1. Reviewing literature: A review will be made of indicator concepts and systems relevant to desertification, using results of projects such as MEDALUS, MEDRAP, DESERTLINKS (DIS4ME indicator database) and using results from WB1. This would cover concepts used in biophysical and socio-economic desertification studies and those applied in other areas of environmental change. Indicator concepts applied in different action plans will be identified and categorised. In many cases it will be possible to update deliverables and publications from these earlier projects (for example Imeson 2005a, 2005b and 2005c).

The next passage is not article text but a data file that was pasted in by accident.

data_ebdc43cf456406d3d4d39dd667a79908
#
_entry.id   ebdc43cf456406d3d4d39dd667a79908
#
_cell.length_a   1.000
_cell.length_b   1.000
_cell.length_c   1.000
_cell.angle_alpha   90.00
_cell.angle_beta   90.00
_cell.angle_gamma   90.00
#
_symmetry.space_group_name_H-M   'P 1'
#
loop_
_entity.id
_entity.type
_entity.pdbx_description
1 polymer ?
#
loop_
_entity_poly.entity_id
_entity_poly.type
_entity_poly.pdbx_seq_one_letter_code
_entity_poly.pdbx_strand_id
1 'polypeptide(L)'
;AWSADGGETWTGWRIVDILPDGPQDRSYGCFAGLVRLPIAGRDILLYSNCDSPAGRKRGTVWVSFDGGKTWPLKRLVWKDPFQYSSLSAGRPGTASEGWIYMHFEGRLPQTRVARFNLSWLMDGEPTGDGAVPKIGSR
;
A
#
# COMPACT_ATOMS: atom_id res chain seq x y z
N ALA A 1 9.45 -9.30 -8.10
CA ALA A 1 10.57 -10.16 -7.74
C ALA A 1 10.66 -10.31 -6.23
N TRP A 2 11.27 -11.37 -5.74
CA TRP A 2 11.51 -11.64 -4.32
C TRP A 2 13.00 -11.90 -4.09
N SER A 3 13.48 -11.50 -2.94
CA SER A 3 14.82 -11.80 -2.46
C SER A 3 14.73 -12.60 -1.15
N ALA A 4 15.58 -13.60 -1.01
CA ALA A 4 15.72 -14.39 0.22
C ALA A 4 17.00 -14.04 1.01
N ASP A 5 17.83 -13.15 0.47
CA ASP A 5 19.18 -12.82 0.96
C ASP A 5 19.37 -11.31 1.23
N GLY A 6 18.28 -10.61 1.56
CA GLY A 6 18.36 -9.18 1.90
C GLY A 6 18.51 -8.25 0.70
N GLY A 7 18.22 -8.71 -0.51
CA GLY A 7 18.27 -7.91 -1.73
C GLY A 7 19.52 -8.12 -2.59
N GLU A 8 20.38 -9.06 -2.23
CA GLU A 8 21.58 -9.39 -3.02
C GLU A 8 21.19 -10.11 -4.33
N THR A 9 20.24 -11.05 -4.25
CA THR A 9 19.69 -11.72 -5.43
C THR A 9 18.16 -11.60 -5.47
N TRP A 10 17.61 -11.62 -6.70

2. Focus group approach: In each of the study areas, focus group meetings will be organized in which participants will be asked to provide their opinion about the use of indicators. This approach was successfully demonstrated by both the MEDACTION and DESERTLINKS projects in which they were employed. A structured questionnaire of indicators will be prepared and administered to the participants. The proposed indicators will then be qualitatively evaluated using Multi-Criteria Evaluation in focus groups. This will lead to a short-list of indicators that stakeholders feel are most relevant and important and that they can easily use (or relate to) without extra training or equipment. In this way, we ensure that local indicators can be used easily and accurately by land managers themselves to monitor their progress towards sustainability goals. At the same time, using the same approach, policy-makers, stakeholders and researchers will work together to identify policy-relevant indicators at a national scale that can be measured using more technical approaches. The participants will be selected so that they represent major types of land users or policy makers in their respective study areas such as individual farmers, farmers unions, municipalities, NCCD, SMEs, NGOs, institutes, etc. The expected outcome of the focus groups approach will be the identification of candidate indicators to evaluate land management practices that impinge on and influence land degradation and desertification. In this way, the defined indicators will complement the conducted farm survey research.